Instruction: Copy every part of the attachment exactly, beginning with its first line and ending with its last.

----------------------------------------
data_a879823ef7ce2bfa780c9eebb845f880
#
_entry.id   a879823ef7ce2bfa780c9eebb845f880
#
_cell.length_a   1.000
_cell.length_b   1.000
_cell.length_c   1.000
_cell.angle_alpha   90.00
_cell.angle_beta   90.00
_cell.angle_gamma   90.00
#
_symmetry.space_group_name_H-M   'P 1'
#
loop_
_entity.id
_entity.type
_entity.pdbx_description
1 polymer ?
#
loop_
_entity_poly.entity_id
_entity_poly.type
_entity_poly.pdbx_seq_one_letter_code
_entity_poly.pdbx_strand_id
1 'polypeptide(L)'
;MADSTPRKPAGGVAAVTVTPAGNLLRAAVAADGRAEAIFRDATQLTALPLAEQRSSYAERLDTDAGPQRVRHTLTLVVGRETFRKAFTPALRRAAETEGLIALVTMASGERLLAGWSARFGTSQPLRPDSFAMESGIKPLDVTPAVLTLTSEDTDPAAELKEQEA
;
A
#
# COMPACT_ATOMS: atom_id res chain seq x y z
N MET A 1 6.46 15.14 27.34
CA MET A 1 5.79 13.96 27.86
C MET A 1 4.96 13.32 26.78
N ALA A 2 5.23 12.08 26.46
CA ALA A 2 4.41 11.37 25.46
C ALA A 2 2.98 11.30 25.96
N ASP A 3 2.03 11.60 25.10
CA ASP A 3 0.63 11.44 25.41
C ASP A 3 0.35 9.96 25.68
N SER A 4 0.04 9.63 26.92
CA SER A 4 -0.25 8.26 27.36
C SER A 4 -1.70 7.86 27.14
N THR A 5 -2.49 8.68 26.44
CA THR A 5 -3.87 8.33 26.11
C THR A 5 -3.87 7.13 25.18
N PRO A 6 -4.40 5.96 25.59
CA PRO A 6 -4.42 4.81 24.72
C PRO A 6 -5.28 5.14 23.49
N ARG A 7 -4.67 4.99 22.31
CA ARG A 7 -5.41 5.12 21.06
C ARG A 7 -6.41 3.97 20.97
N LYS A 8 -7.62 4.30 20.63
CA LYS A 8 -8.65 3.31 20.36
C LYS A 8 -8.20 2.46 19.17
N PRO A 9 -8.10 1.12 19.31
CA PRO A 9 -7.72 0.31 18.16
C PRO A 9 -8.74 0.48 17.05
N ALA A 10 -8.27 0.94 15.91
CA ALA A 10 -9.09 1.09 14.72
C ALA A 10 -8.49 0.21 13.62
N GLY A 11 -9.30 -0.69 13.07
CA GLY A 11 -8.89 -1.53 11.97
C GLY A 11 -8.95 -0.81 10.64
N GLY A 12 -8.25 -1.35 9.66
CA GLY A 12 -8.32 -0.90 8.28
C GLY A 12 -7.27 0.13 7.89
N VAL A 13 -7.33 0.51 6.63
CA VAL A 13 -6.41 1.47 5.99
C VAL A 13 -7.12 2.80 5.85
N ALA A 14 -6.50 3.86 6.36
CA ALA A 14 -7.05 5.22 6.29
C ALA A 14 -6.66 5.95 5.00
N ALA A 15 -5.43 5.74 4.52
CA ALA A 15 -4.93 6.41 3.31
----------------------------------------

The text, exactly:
data_a879823ef7ce2bfa780c9eebb845f880
#
_entry.id   a879823ef7ce2bfa780c9eebb845f880
#
_cell.length_a   1.000
_cell.length_b   1.000
_cell.length_c   1.000
_cell.angle_alpha   90.00
_cell.angle_beta   90.00
_cell.angle_gamma   90.00
#
_symmetry.space_group_name_H-M   'P 1'
#
loop_
_entity.id
_entity.type
_entity.pdbx_description
1 polymer ?
#
loop_
_entity_poly.entity_id
_entity_poly.type
_entity_poly.pdbx_seq_one_letter_code
_entity_poly.pdbx_strand_id
1 'polypeptide(L)'
;MADSTPRKPAGGVAAVTVTPAGNLLRAAVAADGRAEAIFRDATQLTALPLAEQRSSYAERLDTDAGPQRVRHTLTLVVGRETFRKAFTPALRRAAETEGLIALVTMASGERLLAGWSARFGTSQPLRPDSFAMESGIKPLDVTPAVLTLTSEDTDPAAELKEQEA
;
A
#
# COMPACT_ATOMS: atom_id res chain seq x y z
N MET A 1 6.46 15.14 27.34
CA MET A 1 5.79 13.96 27.86
C MET A 1 4.96 13.32 26.78
N ALA A 2 5.23 12.08 26.46
CA ALA A 2 4.41 11.37 25.46
C ALA A 2 2.98 11.30 25.96
N ASP A 3 2.03 11.60 25.10
CA ASP A 3 0.63 11.44 25.41
C ASP A 3 0.35 9.96 25.68
N SER A 4 0.04 9.63 26.92
CA SER A 4 -0.25 8.26 27.36
C SER A 4 -1.70 7.86 27.14
N THR A 5 -2.49 8.68 26.44
CA THR A 5 -3.87 8.33 26.11
C THR A 5 -3.87 7.13 25.18
N PRO A 6 -4.40 5.96 25.59
CA PRO A 6 -4.42 4.81 24.72
C PRO A 6 -5.28 5.14 23.49
N ARG A 7 -4.67 4.99 22.31
CA ARG A 7 -5.41 5.12 21.06
C ARG A 7 -6.41 3.97 20.97
N LYS A 8 -7.62 4.30 20.63
CA LYS A 8 -8.65 3.31 20.36
C LYS A 8 -8.20 2.46 19.17
N PRO A 9 -8.10 1.12 19.31
CA PRO A 9 -7.72 0.31 18.16
C PRO A 9 -8.74 0.48 17.05
N ALA A 10 -8.27 0.94 15.91
CA ALA A 10 -9.09 1.09 14.72
C ALA A 10 -8.49 0.21 13.62
N GLY A 11 -9.30 -0.69 13.07
CA GLY A 11 -8.89 -1.53 11.97
C GLY A 11 -8.95 -0.81 10.64
N GLY A 12 -8.25 -1.35 9.66
CA GLY A 12 -8.32 -0.90 8.28
C GLY A 12 -7.27 0.13 7.89
N VAL A 13 -7.33 0.51 6.63
CA VAL A 13 -6.41 1.47 5.99
C VAL A 13 -7.12 2.80 5.85
N ALA A 14 -6.50 3.86 6.36
CA ALA A 14 -7.05 5.22 6.29
C ALA A 14 -6.66 5.95 5.00
N ALA A 15 -5.43 5.74 4.52
CA ALA A 15 -4.93 6.41 3.31